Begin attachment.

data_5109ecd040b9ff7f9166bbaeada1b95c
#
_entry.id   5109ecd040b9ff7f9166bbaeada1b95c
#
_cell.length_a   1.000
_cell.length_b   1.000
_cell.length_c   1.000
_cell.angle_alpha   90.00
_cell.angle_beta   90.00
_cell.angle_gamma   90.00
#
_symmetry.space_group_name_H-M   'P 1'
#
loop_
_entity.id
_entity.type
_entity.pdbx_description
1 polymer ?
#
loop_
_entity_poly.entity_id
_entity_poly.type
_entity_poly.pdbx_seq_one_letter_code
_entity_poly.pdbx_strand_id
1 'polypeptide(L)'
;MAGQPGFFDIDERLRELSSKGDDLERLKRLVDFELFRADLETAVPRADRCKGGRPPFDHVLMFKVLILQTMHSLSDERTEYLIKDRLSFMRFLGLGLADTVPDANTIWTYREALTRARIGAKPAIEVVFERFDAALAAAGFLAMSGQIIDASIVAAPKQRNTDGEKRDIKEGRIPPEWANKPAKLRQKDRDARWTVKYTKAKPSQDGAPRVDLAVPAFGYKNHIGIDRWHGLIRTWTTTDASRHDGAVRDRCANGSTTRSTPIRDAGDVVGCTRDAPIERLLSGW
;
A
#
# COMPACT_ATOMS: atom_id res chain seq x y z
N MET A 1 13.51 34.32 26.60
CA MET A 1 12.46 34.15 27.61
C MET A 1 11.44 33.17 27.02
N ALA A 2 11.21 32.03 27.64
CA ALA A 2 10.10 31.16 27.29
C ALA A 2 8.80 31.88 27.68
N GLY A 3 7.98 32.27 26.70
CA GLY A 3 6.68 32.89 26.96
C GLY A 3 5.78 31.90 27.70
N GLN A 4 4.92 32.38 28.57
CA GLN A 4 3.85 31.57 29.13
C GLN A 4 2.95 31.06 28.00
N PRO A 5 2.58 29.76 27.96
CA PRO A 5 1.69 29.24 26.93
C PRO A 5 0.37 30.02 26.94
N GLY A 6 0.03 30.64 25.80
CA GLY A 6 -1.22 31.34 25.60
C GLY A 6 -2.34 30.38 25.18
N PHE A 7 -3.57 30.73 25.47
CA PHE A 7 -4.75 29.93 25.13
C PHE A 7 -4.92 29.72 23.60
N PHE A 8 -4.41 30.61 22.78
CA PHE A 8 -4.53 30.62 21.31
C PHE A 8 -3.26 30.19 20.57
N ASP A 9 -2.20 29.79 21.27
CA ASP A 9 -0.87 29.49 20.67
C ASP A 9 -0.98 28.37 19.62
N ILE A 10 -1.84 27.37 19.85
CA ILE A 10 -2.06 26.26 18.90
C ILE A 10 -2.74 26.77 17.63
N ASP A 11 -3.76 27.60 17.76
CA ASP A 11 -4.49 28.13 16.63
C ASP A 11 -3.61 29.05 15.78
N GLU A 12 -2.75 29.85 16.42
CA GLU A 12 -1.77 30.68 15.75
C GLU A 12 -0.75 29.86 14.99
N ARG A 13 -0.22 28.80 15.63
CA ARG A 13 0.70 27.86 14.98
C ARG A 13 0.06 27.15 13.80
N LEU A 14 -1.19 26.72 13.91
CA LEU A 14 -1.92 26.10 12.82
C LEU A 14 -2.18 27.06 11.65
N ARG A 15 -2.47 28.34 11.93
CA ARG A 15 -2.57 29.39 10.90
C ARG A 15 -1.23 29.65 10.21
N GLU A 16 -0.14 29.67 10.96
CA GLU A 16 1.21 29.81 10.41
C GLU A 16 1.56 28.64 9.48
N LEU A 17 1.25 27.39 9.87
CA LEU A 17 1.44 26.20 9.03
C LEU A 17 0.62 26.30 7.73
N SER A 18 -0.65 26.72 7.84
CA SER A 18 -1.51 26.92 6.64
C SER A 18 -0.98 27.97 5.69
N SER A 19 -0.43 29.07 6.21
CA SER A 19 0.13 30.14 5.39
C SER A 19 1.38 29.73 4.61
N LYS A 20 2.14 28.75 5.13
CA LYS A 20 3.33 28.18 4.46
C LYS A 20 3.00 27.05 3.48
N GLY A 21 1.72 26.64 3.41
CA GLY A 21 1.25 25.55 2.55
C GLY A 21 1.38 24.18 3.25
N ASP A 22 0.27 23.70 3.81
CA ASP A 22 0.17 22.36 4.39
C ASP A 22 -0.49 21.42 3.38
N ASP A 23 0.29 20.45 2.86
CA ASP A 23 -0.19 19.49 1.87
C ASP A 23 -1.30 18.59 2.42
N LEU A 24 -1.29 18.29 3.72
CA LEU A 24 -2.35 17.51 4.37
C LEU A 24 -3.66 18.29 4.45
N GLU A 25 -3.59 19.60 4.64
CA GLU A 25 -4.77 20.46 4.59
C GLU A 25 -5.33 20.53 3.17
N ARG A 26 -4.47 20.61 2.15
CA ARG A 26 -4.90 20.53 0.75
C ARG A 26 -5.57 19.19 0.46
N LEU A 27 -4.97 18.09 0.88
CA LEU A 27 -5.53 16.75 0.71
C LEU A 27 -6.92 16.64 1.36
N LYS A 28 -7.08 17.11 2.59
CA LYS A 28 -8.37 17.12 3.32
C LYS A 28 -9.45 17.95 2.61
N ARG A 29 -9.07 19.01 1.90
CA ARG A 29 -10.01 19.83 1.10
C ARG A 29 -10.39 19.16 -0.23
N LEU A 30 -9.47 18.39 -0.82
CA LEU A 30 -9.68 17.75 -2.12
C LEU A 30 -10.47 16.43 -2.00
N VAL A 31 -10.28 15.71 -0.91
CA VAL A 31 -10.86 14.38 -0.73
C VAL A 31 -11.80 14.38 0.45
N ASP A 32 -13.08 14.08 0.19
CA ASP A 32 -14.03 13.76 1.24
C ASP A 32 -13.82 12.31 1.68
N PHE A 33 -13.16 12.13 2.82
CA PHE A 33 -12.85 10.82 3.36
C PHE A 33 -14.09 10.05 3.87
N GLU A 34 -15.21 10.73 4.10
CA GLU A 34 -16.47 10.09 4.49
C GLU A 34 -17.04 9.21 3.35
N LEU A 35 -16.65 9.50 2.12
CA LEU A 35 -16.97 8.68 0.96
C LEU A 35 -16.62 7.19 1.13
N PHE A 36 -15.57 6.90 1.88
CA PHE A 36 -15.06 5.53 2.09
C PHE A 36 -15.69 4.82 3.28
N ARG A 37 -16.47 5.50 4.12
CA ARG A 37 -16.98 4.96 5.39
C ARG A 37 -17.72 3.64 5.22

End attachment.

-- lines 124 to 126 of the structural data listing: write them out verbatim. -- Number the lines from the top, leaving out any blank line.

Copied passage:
N ASP A 32 -13.08 14.08 0.19
CA ASP A 32 -14.03 13.76 1.24
C ASP A 32 -13.82 12.31 1.68